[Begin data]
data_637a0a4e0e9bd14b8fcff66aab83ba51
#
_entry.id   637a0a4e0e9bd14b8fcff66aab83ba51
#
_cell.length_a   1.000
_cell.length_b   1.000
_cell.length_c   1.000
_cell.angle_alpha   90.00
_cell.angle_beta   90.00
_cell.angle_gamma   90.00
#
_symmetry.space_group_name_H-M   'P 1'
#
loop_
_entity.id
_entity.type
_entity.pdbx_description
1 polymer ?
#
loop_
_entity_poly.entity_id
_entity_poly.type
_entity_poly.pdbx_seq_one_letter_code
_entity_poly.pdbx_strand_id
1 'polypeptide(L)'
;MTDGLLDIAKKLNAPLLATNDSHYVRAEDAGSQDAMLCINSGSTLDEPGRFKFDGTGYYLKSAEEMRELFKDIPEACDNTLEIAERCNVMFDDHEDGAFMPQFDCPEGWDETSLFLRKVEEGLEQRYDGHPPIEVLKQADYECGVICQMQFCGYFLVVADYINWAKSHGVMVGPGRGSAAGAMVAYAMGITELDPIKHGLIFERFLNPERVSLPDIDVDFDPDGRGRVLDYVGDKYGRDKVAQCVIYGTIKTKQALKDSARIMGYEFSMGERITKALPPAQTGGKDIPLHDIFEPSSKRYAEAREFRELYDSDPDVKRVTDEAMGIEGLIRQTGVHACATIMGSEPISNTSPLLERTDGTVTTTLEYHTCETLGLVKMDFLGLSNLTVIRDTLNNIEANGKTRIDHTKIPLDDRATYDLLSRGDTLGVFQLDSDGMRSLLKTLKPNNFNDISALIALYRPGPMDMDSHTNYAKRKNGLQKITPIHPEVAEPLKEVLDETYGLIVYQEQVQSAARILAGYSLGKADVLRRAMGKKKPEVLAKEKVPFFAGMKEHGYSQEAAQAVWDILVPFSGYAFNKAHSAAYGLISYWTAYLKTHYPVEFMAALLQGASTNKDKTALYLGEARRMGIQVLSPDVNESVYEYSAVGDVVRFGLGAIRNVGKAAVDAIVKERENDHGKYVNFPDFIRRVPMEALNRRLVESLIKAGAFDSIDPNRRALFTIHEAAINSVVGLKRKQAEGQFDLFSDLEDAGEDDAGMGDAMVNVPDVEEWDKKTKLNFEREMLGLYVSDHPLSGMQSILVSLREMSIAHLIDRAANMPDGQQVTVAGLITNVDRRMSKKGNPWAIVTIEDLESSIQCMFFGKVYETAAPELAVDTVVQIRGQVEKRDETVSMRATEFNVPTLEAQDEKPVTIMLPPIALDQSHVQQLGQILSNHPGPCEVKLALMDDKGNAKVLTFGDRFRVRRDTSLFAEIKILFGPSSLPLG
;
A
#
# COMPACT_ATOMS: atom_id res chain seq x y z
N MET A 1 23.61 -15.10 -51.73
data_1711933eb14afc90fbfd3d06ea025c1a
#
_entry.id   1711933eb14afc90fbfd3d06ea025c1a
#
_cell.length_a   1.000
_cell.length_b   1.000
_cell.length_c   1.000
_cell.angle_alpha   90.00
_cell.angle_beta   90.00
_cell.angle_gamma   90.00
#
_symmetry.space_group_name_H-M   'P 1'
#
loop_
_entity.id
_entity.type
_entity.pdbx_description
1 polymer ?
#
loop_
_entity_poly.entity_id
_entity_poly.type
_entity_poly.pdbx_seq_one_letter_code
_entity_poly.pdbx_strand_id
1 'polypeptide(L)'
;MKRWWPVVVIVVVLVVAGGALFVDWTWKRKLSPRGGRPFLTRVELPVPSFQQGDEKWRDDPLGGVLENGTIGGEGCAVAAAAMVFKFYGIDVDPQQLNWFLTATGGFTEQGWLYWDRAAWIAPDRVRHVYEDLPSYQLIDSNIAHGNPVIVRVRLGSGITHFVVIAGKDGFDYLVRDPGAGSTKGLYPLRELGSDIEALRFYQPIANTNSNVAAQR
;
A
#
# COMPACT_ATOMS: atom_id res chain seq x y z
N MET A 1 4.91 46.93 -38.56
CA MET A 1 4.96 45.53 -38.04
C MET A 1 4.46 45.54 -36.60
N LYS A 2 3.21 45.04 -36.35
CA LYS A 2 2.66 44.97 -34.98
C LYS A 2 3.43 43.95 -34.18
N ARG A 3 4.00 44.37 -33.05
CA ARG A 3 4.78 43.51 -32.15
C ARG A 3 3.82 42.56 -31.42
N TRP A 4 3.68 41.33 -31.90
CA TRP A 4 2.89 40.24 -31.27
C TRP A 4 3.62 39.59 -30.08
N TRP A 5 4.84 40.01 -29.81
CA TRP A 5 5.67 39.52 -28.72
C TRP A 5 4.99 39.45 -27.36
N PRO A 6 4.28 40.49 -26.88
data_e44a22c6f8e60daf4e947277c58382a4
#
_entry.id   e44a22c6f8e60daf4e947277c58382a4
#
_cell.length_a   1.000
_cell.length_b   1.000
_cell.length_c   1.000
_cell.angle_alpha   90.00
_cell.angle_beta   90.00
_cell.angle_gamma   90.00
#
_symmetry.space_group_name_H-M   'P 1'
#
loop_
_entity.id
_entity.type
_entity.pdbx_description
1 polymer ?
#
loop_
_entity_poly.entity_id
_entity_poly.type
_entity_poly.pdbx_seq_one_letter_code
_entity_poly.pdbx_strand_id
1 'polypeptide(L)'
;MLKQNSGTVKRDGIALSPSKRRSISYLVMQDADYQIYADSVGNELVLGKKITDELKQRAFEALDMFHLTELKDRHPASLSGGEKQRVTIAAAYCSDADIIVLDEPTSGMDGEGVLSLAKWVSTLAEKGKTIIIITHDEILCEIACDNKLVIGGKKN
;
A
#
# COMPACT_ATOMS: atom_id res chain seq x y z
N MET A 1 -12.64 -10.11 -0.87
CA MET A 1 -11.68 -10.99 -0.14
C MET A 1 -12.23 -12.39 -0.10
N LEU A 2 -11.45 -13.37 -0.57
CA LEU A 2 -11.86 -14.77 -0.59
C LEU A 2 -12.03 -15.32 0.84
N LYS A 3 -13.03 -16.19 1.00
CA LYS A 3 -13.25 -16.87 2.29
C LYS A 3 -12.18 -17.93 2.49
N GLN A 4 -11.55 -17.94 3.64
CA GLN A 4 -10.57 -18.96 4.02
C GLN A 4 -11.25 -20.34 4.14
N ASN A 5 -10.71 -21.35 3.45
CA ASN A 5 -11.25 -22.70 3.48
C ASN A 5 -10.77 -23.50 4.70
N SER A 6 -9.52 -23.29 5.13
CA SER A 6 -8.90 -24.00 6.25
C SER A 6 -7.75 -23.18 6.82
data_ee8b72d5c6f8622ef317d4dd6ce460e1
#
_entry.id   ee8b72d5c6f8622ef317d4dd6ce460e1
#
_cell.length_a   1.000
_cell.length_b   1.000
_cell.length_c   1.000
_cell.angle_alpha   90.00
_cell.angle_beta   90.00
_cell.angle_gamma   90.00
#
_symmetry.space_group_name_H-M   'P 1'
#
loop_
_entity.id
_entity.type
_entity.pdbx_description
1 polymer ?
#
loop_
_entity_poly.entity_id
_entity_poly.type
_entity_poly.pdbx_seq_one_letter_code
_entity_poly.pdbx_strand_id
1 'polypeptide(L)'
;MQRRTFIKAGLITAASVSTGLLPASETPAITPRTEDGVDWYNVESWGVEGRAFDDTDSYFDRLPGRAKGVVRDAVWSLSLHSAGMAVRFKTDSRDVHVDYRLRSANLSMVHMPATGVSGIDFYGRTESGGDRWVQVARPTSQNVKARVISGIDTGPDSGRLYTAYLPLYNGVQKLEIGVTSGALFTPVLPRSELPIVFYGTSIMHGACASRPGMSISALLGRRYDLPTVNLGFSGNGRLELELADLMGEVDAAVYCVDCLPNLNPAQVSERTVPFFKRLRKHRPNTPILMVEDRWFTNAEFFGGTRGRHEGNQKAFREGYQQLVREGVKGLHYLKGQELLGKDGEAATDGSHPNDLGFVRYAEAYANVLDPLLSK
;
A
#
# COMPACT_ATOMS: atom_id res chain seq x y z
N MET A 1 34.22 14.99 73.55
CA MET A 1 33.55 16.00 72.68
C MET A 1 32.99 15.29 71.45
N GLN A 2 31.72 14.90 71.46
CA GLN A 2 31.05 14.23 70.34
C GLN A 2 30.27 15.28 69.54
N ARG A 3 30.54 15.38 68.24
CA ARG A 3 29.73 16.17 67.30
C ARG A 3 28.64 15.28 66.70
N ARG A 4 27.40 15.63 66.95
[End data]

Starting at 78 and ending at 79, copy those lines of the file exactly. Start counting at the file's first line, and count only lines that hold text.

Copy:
data_e44a22c6f8e60daf4e947277c58382a4
#